Charles Leclerc hopes a way can be found to eradicate wayward visor tear-offs after the misfortune he encountered at the Belgian Grand Prix.
The Ferrari driver found himself having to make an early pit stop at Spa-Francorchamps when a tear-off became stuck in his car’s brake duct.
The irony was the loose strip had come from the visor of Leclerc’s World Championship rival Max Verstappen, who had started one place ahead of the Monegasque on the grid after both had taken engine-related penalties.
Whereas Verstappen made serene progress through the field to complete an easy victory, his ninth of the season, Leclerc could get no further up the field than his finishing position of fifth, P6 after a time penalty for speeding in the pit lane.
Leclerc thought there had been more tear-off strips than usual circulating in the early stages at Spa due to fluids emitted from Lewis Hamilton’s Mercedes, which had taken a heavy impact when landing from a collision with Fernando Alonso’s Alpine in which the W13 jumped into the air.
“I think maybe moving forward, it will be good that we maybe find a solution to keep the tear-off inside the car,” Leclerc told Motorsport.com.
“In this particular situation, I think somebody was losing oil or something. I could not see anything with my visor and all the drivers in front of me couldn’t see anything in their visors.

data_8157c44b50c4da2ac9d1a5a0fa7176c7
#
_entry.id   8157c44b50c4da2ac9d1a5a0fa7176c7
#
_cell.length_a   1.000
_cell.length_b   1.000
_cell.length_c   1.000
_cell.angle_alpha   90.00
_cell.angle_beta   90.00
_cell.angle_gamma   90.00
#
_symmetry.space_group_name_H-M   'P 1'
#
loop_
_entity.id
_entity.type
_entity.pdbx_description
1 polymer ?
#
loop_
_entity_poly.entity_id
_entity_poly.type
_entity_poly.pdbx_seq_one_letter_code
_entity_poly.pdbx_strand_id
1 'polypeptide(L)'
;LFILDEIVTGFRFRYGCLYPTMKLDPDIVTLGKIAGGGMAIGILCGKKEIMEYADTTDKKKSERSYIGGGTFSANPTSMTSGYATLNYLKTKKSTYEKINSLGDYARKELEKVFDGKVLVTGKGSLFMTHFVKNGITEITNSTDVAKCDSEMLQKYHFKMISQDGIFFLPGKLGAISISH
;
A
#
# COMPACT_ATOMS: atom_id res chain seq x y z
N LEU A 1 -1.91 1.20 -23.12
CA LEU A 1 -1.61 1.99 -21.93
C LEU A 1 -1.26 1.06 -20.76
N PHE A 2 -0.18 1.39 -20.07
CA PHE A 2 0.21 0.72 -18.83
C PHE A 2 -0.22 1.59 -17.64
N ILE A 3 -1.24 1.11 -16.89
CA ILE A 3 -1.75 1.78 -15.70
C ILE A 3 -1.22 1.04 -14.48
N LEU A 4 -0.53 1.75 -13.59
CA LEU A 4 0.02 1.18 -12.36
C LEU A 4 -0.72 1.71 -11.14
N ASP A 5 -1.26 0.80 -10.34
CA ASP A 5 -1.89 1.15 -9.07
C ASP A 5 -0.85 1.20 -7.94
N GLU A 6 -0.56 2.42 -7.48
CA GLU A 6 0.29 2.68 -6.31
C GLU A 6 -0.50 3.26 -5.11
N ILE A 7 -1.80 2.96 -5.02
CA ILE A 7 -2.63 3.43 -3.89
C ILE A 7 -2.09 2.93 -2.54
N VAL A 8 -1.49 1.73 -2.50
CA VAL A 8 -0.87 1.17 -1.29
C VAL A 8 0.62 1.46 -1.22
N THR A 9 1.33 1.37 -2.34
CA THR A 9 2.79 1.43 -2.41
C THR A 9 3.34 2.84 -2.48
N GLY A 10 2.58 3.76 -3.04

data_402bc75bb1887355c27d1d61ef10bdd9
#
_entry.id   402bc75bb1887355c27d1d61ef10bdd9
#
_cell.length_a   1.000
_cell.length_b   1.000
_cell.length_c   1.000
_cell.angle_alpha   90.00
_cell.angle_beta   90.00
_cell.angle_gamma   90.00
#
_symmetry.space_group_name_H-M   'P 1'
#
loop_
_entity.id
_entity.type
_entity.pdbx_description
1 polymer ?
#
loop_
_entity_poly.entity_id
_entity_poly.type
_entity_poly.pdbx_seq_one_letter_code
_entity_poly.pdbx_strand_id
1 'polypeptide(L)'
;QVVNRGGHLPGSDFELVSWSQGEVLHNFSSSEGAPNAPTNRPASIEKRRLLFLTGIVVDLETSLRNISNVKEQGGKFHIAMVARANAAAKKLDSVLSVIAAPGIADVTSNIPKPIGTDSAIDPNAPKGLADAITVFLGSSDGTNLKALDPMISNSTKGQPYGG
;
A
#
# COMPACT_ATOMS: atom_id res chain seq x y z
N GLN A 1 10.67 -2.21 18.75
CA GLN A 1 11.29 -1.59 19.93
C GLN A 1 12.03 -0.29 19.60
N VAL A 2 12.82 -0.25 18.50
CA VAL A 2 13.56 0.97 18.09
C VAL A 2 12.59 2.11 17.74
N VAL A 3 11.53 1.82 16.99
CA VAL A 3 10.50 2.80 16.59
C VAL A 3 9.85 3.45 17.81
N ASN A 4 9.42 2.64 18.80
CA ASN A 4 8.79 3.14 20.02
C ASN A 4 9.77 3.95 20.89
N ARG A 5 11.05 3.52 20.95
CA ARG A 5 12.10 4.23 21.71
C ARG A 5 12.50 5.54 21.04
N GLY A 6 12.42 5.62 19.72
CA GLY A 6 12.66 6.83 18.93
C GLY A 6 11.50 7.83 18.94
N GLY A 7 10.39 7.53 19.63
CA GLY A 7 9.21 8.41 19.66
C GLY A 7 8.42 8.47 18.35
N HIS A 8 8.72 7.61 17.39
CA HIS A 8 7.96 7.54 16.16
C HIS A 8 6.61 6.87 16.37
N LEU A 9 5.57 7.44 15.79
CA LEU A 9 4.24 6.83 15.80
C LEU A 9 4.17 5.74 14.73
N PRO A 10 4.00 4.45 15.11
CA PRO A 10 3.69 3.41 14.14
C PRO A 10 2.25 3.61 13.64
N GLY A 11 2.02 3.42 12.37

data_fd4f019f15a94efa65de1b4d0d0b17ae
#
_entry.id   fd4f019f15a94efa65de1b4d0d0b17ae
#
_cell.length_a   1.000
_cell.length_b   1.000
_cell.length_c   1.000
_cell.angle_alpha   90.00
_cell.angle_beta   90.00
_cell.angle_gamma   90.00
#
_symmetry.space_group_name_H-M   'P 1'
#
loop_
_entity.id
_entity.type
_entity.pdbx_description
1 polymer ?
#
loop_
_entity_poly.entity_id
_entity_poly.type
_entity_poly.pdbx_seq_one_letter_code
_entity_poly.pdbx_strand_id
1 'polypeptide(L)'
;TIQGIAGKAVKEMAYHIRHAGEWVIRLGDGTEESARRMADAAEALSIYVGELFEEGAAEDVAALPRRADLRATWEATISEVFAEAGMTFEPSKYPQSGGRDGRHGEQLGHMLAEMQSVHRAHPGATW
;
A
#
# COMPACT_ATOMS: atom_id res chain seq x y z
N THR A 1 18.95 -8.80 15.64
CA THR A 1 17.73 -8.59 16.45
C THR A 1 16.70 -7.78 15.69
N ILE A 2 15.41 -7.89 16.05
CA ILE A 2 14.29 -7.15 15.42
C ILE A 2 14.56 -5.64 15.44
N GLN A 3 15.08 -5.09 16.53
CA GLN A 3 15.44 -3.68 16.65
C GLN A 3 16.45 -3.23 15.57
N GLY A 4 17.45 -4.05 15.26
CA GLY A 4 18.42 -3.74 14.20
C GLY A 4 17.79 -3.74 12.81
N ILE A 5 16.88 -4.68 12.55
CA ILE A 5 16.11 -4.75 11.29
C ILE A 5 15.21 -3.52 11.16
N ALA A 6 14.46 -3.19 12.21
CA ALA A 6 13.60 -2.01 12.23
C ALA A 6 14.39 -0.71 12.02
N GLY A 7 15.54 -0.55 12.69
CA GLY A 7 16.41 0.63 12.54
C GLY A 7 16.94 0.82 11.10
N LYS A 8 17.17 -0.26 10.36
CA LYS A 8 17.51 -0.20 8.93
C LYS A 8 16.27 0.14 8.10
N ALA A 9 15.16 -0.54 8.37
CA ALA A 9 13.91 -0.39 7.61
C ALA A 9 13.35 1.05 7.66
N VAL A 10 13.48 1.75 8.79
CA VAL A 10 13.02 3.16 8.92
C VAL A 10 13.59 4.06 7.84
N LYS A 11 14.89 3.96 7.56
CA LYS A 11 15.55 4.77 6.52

“So it happened that at the first moment of opportunity, we had to take off the tear-off and it was on this straight.
“So I found myself with tear-offs flying all over the place and in that case, you cannot do much as a driver.
“I mean, obviously I’m not angry at all with Max, and it is obviously not the fault of the drivers. But we might look at something to find a way to keep the tear-offs somewhere in the car.”
Tossing the tear-offs out of the car is actually outlawed, with a section of the International Sporting Code stating: “Any tear-offs attached to visors may not be thrown unnecessarily onto the track or the pit lane.”
It used to be more rigorously enforced, until the late race director Charlie Whiting decided it was riskier for drivers to try to keep the tear-offs within the confines of the cockpit.
Leclerc said: “I guess there were reasons this rule was scrapped off. I’m not aware of these reasons. But maybe there are other solutions.”